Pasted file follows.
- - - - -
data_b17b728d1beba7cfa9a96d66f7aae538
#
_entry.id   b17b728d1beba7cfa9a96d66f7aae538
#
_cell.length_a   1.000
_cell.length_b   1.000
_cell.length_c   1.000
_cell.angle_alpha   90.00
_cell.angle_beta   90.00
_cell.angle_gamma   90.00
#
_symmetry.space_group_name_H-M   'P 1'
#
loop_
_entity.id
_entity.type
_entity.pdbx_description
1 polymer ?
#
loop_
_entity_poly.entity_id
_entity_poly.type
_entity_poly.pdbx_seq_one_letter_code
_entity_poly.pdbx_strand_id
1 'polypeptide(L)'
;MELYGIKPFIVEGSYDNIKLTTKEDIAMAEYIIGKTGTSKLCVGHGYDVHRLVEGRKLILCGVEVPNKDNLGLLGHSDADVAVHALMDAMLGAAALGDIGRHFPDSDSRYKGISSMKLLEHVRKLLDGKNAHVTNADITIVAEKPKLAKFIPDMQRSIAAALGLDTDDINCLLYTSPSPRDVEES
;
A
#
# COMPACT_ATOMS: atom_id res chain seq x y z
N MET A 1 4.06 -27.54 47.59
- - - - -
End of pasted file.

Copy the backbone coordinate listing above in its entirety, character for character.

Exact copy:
data_b17b728d1beba7cfa9a96d66f7aae538
#
_entry.id   b17b728d1beba7cfa9a96d66f7aae538
#
_cell.length_a   1.000
_cell.length_b   1.000
_cell.length_c   1.000
_cell.angle_alpha   90.00
_cell.angle_beta   90.00
_cell.angle_gamma   90.00
#
_symmetry.space_group_name_H-M   'P 1'
#
loop_
_entity.id
_entity.type
_entity.pdbx_description
1 polymer ?
#
loop_
_entity_poly.entity_id
_entity_poly.type
_entity_poly.pdbx_seq_one_letter_code
_entity_poly.pdbx_strand_id
1 'polypeptide(L)'
;MELYGIKPFIVEGSYDNIKLTTKEDIAMAEYIIGKTGTSKLCVGHGYDVHRLVEGRKLILCGVEVPNKDNLGLLGHSDADVAVHALMDAMLGAAALGDIGRHFPDSDSRYKGISSMKLLEHVRKLLDGKNAHVTNADITIVAEKPKLAKFIPDMQRSIAAALGLDTDDINCLLYTSPSPRDVEES
;
A
#
# COMPACT_ATOMS: atom_id res chain seq x y z
N MET A 1 4.06 -27.54 47.59